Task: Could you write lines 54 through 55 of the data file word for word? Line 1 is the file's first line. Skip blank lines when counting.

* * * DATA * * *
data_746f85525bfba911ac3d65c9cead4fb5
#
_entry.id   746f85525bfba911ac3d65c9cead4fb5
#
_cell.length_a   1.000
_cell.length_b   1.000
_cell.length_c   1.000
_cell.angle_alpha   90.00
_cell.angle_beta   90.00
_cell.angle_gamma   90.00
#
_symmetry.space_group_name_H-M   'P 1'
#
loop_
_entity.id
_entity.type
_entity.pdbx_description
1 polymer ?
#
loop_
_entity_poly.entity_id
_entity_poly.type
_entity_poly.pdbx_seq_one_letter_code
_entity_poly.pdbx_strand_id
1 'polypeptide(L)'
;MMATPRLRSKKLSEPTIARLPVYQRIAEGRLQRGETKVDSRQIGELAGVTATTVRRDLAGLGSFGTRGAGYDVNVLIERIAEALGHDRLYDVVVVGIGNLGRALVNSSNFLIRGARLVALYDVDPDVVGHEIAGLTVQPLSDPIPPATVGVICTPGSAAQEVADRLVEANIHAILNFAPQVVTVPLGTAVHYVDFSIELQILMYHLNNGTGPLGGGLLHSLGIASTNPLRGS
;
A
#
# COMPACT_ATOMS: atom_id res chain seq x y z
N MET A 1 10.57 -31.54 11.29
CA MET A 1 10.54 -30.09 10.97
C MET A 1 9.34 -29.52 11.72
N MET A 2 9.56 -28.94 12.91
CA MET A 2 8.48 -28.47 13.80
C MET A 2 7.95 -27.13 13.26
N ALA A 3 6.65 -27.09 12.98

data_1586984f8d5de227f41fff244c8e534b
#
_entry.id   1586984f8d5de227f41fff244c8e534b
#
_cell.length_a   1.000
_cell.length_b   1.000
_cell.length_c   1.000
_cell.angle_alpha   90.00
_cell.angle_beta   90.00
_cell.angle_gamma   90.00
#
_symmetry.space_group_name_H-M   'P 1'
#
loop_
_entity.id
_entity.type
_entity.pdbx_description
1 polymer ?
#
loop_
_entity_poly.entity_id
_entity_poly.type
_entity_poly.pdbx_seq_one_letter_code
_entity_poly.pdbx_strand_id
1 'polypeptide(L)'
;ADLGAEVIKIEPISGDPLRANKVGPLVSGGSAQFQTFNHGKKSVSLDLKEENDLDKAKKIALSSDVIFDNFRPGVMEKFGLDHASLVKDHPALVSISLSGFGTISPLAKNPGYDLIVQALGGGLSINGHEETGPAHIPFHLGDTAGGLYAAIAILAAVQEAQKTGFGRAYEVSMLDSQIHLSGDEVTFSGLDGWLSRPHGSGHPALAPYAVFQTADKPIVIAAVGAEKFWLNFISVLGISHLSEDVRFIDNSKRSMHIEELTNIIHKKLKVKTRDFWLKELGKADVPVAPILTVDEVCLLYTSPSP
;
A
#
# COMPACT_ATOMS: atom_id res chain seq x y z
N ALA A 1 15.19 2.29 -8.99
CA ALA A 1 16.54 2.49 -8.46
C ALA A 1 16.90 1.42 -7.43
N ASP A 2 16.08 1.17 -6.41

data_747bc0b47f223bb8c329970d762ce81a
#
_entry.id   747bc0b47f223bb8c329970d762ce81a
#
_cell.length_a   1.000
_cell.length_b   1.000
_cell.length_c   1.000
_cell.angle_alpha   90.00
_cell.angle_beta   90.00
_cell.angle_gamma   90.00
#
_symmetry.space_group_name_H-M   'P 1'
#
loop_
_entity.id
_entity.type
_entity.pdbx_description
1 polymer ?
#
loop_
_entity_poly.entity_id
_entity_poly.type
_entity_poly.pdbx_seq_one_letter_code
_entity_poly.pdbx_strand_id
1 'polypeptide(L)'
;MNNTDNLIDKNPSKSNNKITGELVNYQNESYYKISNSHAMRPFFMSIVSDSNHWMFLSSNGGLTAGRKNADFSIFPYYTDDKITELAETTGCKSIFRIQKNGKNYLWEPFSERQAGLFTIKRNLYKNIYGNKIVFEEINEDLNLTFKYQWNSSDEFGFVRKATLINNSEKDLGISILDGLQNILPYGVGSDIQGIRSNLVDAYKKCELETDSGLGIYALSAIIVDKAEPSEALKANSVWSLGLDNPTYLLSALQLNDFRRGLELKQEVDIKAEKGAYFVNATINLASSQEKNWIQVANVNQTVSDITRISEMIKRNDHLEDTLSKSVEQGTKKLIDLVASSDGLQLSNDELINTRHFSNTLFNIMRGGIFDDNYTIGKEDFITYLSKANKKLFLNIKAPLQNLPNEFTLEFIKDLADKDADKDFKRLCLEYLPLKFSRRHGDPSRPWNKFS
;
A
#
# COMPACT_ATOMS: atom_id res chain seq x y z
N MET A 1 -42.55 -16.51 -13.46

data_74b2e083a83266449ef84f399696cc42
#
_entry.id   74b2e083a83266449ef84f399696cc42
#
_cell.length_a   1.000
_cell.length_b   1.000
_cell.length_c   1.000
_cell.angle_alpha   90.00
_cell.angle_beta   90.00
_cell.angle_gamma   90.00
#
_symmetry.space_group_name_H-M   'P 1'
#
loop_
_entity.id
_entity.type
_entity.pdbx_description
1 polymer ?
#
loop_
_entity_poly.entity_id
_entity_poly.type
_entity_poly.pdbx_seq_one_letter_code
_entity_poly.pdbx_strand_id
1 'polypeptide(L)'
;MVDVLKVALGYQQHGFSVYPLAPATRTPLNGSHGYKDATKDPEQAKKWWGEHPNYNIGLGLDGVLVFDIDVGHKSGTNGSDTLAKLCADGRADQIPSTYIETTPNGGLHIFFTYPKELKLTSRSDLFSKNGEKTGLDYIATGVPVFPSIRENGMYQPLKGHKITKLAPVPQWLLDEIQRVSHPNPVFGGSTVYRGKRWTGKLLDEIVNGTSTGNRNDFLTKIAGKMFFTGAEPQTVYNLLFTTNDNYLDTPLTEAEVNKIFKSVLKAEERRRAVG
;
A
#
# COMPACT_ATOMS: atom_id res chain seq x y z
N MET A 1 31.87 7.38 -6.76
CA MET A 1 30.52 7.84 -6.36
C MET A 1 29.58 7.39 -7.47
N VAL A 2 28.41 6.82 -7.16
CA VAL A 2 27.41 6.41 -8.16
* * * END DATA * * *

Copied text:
_entity.pdbx_description
1 polymer ?